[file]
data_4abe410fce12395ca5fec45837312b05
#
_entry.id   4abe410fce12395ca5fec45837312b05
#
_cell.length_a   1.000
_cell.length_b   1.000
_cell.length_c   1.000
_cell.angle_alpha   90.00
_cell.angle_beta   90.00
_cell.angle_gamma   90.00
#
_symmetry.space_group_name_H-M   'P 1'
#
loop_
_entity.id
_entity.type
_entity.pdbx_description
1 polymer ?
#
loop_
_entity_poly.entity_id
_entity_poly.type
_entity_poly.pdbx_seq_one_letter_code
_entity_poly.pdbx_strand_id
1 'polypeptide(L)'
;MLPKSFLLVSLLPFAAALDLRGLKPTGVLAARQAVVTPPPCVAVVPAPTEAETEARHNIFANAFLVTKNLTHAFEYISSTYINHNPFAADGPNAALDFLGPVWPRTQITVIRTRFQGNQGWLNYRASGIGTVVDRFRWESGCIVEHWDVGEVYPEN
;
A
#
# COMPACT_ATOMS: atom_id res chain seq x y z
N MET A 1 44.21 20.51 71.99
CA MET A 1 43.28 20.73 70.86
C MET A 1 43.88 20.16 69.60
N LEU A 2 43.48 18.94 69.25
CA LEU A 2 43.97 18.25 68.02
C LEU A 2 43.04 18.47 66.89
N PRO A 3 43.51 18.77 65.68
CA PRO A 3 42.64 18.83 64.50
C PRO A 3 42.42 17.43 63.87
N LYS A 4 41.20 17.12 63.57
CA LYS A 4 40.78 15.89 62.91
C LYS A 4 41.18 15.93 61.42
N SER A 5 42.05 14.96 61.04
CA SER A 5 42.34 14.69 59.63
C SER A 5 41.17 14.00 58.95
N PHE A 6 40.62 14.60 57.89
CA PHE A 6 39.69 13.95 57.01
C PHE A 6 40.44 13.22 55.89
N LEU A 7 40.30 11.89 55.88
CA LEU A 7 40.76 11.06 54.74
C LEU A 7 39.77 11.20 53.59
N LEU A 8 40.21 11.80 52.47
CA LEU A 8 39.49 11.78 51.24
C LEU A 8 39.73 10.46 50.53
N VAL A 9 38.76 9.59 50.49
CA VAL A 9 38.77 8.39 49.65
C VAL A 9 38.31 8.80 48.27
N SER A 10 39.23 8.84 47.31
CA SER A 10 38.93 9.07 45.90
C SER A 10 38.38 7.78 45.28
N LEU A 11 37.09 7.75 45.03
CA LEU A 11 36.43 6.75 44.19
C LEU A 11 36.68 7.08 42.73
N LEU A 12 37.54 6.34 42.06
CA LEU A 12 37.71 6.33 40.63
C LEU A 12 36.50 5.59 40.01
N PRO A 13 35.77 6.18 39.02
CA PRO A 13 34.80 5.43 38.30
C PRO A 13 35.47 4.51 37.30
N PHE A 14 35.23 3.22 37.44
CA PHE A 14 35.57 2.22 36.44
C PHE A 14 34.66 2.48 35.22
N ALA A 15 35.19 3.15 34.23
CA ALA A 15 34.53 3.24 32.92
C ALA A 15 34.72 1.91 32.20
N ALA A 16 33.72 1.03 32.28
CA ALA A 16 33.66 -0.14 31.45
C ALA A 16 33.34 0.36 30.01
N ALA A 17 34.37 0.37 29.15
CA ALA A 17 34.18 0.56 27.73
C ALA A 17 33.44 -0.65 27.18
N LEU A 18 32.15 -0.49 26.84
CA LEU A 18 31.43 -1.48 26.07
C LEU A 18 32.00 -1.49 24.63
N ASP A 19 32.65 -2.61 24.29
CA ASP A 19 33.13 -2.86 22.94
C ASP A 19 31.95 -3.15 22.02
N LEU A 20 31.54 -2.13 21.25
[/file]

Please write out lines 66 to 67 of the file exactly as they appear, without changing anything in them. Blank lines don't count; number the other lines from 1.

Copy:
C LEU A 12 36.50 5.59 40.01
N PRO A 13 35.77 6.18 39.02